Occasionally, I have heard Pentecost called the Church’s birthday. There is truth in this understanding; the day on which the Apostles received the Holy Spirit is necessarily, at least, a new beginning:
When the time for Pentecost was fulfilled, they were all in one place together. And suddenly there came from the sky a noise like a strong driving wind, and it filled the entire house in which they were. Then there appeared to them tongues as of fire, which parted and came to rest on each one of them. And they were all filled with the holy Spirit and began to speak in different tongues, as the Spirit enabled them to proclaim. ()
Something novel is clearly afoot, and undoubtedly the Spirit bears Itself down to kindle a new love in the hearts of those present. And yet, every birthday, every Pentecost, is a time for remembrance, for the recollection of our deeds from year to year and from ecclesiastical birthday to ecclesiastical birthday. Often gathered with our families, birthdays are as much moments of reflection as of celebration. This spirit of inspired remembrance even finds formulation at the original Pentecost, when St. Peter invokes the prophet Joel:
It shall come to pass
I will pour out my spirit upon all flesh.
Your sons and daughters will prophesy,
your old men will dream dreams,
your young men will see visions.
Even upon your male and female servants,
in those days, I will pour out my spirit.
I will set signs in the heavens and on the earth,
blood, fire, and columns of smoke;
The sun will darken,
the moon turn blood-red,
Before the day of the LORD arrives,
that great and terrible day.
Then everyone who calls upon the name of the LORD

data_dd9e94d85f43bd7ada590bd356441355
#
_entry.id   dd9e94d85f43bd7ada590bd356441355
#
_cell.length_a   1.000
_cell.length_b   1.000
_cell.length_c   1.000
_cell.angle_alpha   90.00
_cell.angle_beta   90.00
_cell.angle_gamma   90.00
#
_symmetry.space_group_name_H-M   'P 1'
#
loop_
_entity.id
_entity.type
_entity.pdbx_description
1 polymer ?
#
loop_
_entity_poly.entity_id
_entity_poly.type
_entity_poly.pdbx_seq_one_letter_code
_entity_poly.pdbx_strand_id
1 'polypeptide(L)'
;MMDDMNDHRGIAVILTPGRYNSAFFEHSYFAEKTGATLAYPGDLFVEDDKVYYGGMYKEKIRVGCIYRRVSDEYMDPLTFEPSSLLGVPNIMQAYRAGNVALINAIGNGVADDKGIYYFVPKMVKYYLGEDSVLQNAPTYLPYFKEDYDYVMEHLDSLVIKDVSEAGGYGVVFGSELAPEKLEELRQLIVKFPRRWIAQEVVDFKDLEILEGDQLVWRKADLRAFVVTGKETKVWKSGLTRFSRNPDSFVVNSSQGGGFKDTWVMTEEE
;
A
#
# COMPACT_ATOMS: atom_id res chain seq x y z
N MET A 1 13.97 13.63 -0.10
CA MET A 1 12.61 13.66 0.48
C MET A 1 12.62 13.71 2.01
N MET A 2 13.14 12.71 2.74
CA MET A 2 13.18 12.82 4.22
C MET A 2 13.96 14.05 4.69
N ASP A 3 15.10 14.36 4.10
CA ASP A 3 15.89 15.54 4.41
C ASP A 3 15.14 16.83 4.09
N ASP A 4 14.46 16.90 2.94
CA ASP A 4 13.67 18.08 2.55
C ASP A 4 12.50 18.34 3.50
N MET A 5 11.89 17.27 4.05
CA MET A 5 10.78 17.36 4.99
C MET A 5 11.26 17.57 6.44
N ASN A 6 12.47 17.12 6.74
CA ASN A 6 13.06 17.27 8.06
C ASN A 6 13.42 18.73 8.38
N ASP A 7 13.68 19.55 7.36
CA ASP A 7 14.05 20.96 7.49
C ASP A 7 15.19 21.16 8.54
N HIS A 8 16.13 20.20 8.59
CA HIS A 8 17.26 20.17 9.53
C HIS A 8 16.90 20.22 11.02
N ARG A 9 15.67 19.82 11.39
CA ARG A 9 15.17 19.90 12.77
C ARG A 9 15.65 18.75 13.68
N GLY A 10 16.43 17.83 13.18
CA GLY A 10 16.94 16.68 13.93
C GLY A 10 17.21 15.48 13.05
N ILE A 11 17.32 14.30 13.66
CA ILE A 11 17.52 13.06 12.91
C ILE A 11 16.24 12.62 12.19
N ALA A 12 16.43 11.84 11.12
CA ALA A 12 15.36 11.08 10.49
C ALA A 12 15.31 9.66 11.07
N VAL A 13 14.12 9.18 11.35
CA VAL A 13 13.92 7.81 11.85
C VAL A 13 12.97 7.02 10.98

will escape harm.
For on Mount Zion there will be a remnant,
as the LORD has said,
And in Jerusalem survivors
whom the LORD will summon. ()
In a similar way, recollection and rejuvenation also stand at the center of our liturgical expressions for Pentecost. In the West, red predominates, symbolizing the tongues of fire, that is, those inspired marks of the descent of the Holy Spirit. In the East, churches are typically awash with green, a representation of new life, of the possibilities made concrete by the force of God’s love.
Taken together, these two traditions reflect the dual role of Pentecost (as a birthday): a recollection of the past, of the events of our lives (red—the color of the original flames) and a celebration of the rejuvenated potential we experience as we move forward in history (green—the color of growth, a sign of new life). This twofold symbolism inheres in the association of Pentecost with baptism, lest we forget the words of John the Baptist: “I am baptizing you with water, but one mightier than I is coming. I am not worthy to loosen the thongs of his sandals. He will baptize you with the holy Spirit and fire” (). This sacrament is simultaneously a representation of new life, and, as something we remember periodically, a constantly renewing power, a promise to which we always return and against which we measure our actions. It is the same with Pentecost.
In this sense, this holiday is more than simply an act of cold remembrance; rather, it stands as an invitation to new life through the recollection of the previous works of the Spirit. As a birthday, this holy day asks us, as the Church, to look back on our roots in self-scrutiny while always keeping in mind the renewing effects of God’s love and mercy (and what could be more fitting for a feast that typically falls about halfway through the year!).
With this in mind, we might even remember Moses, whose encounter was with a bush, a living organism in the world, alight with the burning presence of the divine, has obvious associations with the historical and liturgical schema of Pentecost. Perhaps, then, those words heard on Mount Horeb best summarize the declaration (and invitation) of this holy day: “I will be with you; and this will be your sign that I have sent you” ().